Skip to main content
globe investor

Traders work on the trading floor of the Hong Kong Stock Exchange during the first day of trading after Chinese New Year in Hong Kong, China, on Tuesday, Feb. 4, 2014. China’s surging stock prices may be a bubble. But that doesn’t mean there isn’t more money to be madeLam Yik Fei

For months now, some of the most drool-worthy returns on Earth have been in a corner of the markets rarely frequented by Canadians – mainland China, where local investors are piling into stock markets and bidding up massive price gains.

The Shanghai Composite Index is up 75 per cent in the past six months alone. Not even the tech-era Nasdaq index, with all its froth, could match that.

In years past, Chinese stocks might have been cause for envious speculation, but not any more – China, after all, has long been impenetrable to individual traders, allowing investments only through select funds. But beginning last November, a program called the Hong Kong Stock Connect created a bridge for money from all over the world to flow into the Shanghai market through Hong Kong. Regulators are working to do the same for China's Shenzhen market.

Not every Chinese stock is open to foreign investors: only those on the top indexes. But that still amounts to more than 560 in Shanghai, meaning many shares are now just a click away for foreign investors who have a broker in Hong Kong.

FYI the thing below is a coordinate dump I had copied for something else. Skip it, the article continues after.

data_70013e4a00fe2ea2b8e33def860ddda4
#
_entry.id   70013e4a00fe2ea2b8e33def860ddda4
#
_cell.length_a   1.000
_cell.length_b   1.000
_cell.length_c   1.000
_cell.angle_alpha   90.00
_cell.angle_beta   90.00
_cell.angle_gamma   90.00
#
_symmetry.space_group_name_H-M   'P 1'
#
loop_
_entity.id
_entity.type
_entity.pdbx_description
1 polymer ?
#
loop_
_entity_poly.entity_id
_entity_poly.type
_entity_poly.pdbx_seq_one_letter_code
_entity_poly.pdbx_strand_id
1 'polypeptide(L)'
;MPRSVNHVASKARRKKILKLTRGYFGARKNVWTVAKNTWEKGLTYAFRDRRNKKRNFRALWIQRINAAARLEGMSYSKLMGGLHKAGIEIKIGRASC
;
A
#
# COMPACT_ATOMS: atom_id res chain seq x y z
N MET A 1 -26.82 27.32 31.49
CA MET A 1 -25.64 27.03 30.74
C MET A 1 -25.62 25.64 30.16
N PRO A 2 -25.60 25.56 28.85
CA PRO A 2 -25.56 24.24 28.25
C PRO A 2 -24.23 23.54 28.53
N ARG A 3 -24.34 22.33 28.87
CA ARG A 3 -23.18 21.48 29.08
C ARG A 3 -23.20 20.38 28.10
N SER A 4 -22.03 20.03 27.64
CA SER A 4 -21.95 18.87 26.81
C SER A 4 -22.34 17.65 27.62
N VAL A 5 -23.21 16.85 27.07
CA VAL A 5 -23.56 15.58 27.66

The question: Is that a leap too far? After all, extraordinary gains inevitably raise worries that the air will come whistling out of a market puffed full of high hopes. The Shanghai market's overall valuation, at 24 times forward earnings, is already considerably higher than major North American and European indexes, and a third of Shanghai stocks with earnings forecasts are now trading at a lofty 50 times earnings or even higher.

To make matters even less appealing, the quality of Chinese companies (and their accounting) can be questionable. China's slowing economic growth isn't helping prospects, either.

"Misallocation of capital is still rampant in some industries and bank balance sheets continue to carry unproductive assets," says Suranjan Mukherjee, a portfolio manager with Fidelity Worldwide Investment. Still, there are enough good companies that Shanghai provides "the perfect recipe for stock picking," he says.

Then there's the bigger picture. "Long term, investors cannot stay out of the Chinese market. Because what we are seeing is the unfolding of a whole series of structural reforms in China" that, together, will create an "improvement of the whole system," says Chi Lo, senior economist for Greater China with BNP Paribas Investment Partners. Along with that will come a re-evaluation of Chinese assets that stands to add substantial value, he believes.

It's worth noting, though, that speculation is rampant about Chinese government interference in stock prices. Some observers believe Beijing wants the market to stay high to maintain social stability, or to serve as a welcome environment for capital raised by the nation's state-owned enterprises.

Some of the most senior figures in the industry have warned that investors should brace themselves for bumpy rides ahead. But for those who are both nimble and willing to burrow into the details of individual Chinese companies, the opportunity is undeniably tempting.

"Is it a bubble – so do you sit close to the door? It might be overvalued already," says Bob Kwauk, a Beijing-based lawyer with Blakes, Cassels & Graydon. "But that doesn't mean you can't make more money. Because what happens if Shanghai goes to 6,000 points again?" (It's now just under 4,300; it peaked in 2007 near 6,000.) "Then you still have a healthy 30, 40 or 50 per cent profit to make."

For more from Report on Business Magazine, click here.